Greenpoint Thermography offers breast, thyroid, and carotid artery ultrasound. Ultrasound is a safe, non-invasive, and effective imaging modality with no exposure to ionizing radiation and no known side effects. It is primarily a study of anatomy and therefore nicely complements thermography which looks primarily at physiology. As is the case with all Greenpoint thermograms, every ultrasound study is interpreted by a board certified radiologist.
Previously used exclusively for diagnostic purposes in women with breast pain, a lump, or abnormal finding on other imaging, ultrasound is fast becoming a popular supplemental breast screening tool because of the decreased effectiveness of mammography in women with dense breast tissue. Like thermography, ultrasound is completely unaffected by breast density which means cancers cannot “hide” in dense tissue. Breast compression is not needed.
While Greenpoint Thermography does not recommend screening breast ultrasound without an accompanying mammogram, we do recognize the ongoing controversy over mammography and understand that many women simply choose not to have routine annual screening mammograms. For those women who choose thermographic screening, breast ultrasound is an excellent adjunct as it provides detailed anatomic information missing in thermography.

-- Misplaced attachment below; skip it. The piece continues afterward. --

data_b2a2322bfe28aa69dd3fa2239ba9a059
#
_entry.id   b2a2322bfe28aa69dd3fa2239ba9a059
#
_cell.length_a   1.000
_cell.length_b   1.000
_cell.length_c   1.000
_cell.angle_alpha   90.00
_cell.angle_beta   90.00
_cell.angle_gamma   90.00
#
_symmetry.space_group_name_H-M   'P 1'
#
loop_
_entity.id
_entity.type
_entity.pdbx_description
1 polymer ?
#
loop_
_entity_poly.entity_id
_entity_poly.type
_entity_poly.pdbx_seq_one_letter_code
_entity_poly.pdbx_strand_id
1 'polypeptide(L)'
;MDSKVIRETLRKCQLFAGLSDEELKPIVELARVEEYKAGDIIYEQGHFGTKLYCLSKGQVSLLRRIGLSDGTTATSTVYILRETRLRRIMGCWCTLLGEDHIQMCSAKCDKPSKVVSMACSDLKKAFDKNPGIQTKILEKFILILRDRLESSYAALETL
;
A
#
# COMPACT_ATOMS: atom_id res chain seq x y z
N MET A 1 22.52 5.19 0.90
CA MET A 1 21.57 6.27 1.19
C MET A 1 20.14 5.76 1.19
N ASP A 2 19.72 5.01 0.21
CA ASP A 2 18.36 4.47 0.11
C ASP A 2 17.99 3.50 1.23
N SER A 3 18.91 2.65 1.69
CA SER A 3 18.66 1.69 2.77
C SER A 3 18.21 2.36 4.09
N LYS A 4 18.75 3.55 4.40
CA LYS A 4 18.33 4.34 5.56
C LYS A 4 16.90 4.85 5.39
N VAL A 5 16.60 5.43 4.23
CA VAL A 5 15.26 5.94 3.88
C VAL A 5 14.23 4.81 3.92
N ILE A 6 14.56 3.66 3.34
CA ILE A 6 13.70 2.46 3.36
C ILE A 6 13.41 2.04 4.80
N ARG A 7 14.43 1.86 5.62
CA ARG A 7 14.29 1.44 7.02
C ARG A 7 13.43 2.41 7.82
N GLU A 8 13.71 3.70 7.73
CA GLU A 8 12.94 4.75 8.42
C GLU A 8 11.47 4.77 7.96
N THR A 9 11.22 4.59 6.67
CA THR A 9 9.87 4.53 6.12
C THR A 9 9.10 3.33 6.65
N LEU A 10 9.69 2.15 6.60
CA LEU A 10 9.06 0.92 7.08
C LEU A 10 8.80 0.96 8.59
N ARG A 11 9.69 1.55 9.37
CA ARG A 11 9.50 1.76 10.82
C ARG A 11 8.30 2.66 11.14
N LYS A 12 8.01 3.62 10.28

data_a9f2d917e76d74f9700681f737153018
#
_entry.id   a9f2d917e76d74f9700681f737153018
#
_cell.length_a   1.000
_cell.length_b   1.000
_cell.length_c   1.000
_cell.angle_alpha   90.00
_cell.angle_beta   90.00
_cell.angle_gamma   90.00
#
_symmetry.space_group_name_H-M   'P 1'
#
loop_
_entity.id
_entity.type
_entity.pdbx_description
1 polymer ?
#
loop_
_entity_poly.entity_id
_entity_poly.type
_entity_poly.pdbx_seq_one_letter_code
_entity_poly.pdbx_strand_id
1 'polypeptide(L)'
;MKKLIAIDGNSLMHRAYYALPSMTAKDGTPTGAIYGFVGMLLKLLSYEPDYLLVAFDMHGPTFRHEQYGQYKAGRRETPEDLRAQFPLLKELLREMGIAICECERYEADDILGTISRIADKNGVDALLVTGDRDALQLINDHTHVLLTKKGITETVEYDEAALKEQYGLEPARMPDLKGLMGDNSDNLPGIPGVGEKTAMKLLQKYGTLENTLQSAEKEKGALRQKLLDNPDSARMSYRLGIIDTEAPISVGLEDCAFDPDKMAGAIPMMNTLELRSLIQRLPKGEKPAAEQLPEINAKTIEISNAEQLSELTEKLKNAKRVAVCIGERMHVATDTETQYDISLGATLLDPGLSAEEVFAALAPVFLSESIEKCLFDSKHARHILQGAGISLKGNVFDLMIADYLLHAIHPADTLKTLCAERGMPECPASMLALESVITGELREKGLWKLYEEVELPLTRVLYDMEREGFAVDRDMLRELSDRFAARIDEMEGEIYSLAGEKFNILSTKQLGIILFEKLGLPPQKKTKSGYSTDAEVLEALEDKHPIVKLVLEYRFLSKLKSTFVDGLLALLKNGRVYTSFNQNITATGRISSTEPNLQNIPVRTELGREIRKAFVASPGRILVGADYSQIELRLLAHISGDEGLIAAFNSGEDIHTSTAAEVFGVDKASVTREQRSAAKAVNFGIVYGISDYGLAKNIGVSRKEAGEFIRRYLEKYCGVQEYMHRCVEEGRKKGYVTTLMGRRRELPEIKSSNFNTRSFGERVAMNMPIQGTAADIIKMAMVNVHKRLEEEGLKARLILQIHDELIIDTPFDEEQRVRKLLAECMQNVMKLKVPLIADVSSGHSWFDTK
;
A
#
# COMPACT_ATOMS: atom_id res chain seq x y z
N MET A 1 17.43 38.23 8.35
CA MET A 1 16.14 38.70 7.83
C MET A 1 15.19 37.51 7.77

Ultrasound of the thyroid is typically used to analyze and follow up lumps arising in the thyroid or adjacent structures. It is also useful in further evaluating thermal abnormalities attributed to the thyroid by looking at thyroid anatomy.
Carotid Doppler ultrasound looks for blocked or narrowed carotid arteries which can increase the risk of stroke. In addition to looking at carotid artery anatomy, carotid Doppler ultrasound also has a dynamic component which looks at the blood flow through vessels. Abnormal thermal patterns overlying the carotid arteries can be further evaluated with ultrasound. Other common indications for carotid Doppler ultrasound include transient ischemic attacks, pulsatile neck masses, or general screening for disease. In the end the aim is to identify carotid artery disease and assess its severity so that appropriate management decisions (surgery vs. medical management) can be made.